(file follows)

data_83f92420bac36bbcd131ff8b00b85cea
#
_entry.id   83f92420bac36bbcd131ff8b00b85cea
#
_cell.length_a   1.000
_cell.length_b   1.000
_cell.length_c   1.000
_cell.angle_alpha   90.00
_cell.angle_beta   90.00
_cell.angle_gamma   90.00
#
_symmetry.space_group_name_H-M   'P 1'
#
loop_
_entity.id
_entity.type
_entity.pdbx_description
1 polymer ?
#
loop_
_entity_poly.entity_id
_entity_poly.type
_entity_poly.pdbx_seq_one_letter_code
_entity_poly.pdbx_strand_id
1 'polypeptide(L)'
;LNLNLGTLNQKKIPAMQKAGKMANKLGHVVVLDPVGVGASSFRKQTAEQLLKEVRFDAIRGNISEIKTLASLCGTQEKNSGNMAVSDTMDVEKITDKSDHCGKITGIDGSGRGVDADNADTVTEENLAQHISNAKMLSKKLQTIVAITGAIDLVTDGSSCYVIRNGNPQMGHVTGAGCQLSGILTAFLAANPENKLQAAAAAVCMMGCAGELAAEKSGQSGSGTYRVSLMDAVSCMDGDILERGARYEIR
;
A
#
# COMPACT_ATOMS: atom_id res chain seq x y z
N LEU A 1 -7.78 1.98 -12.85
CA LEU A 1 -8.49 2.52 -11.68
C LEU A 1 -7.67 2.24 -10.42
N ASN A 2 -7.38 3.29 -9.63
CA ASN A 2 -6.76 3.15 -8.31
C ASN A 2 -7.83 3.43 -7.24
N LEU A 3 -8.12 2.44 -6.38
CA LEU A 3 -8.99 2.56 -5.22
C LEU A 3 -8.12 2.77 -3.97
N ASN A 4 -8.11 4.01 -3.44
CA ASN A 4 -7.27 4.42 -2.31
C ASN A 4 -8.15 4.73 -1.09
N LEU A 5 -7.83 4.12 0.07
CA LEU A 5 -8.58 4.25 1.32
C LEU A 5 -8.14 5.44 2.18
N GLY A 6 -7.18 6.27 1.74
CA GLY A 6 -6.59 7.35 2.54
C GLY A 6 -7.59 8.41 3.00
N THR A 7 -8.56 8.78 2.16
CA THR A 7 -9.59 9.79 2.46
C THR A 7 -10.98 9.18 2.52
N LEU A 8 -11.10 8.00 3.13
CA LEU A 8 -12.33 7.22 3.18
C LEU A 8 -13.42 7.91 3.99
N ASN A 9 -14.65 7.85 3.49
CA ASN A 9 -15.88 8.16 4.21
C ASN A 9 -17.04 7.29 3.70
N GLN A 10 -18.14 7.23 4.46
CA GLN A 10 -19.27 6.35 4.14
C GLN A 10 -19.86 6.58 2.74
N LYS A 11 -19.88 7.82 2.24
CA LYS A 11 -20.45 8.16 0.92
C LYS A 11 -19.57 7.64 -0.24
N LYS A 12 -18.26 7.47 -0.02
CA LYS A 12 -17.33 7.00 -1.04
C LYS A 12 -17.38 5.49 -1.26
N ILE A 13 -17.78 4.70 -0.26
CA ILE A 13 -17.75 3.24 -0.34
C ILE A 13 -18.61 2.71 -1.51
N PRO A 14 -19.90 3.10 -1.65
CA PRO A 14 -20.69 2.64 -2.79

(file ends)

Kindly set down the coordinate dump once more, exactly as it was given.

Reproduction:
data_83f92420bac36bbcd131ff8b00b85cea
#
_entry.id   83f92420bac36bbcd131ff8b00b85cea
#
_cell.length_a   1.000
_cell.length_b   1.000
_cell.length_c   1.000
_cell.angle_alpha   90.00
_cell.angle_beta   90.00
_cell.angle_gamma   90.00
#
_symmetry.space_group_name_H-M   'P 1'
#
loop_
_entity.id
_entity.type
_entity.pdbx_description
1 polymer ?
#
loop_
_entity_poly.entity_id
_entity_poly.type
_entity_poly.pdbx_seq_one_letter_code
_entity_poly.pdbx_strand_id
1 'polypeptide(L)'
;LNLNLGTLNQKKIPAMQKAGKMANKLGHVVVLDPVGVGASSFRKQTAEQLLKEVRFDAIRGNISEIKTLASLCGTQEKNSGNMAVSDTMDVEKITDKSDHCGKITGIDGSGRGVDADNADTVTEENLAQHISNAKMLSKKLQTIVAITGAIDLVTDGSSCYVIRNGNPQMGHVTGAGCQLSGILTAFLAANPENKLQAAAAAVCMMGCAGELAAEKSGQSGSGTYRVSLMDAVSCMDGDILERGARYEIR
;
A
#
# COMPACT_ATOMS: atom_id res chain seq x y z
N LEU A 1 -7.78 1.98 -12.85
CA LEU A 1 -8.49 2.52 -11.68
C LEU A 1 -7.67 2.24 -10.42
N ASN A 2 -7.38 3.29 -9.63
CA ASN A 2 -6.76 3.15 -8.31
C ASN A 2 -7.83 3.43 -7.24
N LEU A 3 -8.12 2.44 -6.38
CA LEU A 3 -8.99 2.56 -5.22
C LEU A 3 -8.12 2.77 -3.97
N ASN A 4 -8.11 4.01 -3.44
CA ASN A 4 -7.27 4.42 -2.31
C ASN A 4 -8.15 4.73 -1.09
N LEU A 5 -7.83 4.12 0.07
CA LEU A 5 -8.58 4.25 1.32
C LEU A 5 -8.14 5.44 2.18
N GLY A 6 -7.18 6.27 1.74
CA GLY A 6 -6.59 7.35 2.54
C GLY A 6 -7.59 8.41 3.00
N THR A 7 -8.56 8.78 2.16
CA THR A 7 -9.59 9.79 2.46
C THR A 7 -10.98 9.18 2.52
N LEU A 8 -11.10 8.00 3.13
CA LEU A 8 -12.33 7.22 3.18
C LEU A 8 -13.42 7.91 3.99
N ASN A 9 -14.65 7.85 3.49
CA ASN A 9 -15.88 8.16 4.21
C ASN A 9 -17.04 7.29 3.70
N GLN A 10 -18.14 7.23 4.46
CA GLN A 10 -19.27 6.35 4.14
C GLN A 10 -19.86 6.58 2.74
N LYS A 11 -19.88 7.82 2.24
CA LYS A 11 -20.45 8.16 0.92
C LYS A 11 -19.57 7.64 -0.24
N LYS A 12 -18.26 7.47 -0.02
CA LYS A 12 -17.33 7.00 -1.04
C LYS A 12 -17.38 5.49 -1.26
N ILE A 13 -17.78 4.70 -0.26
CA ILE A 13 -17.75 3.24 -0.34
C ILE A 13 -18.61 2.71 -1.51
N PRO A 14 -19.90 3.10 -1.65
CA PRO A 14 -20.69 2.64 -2.79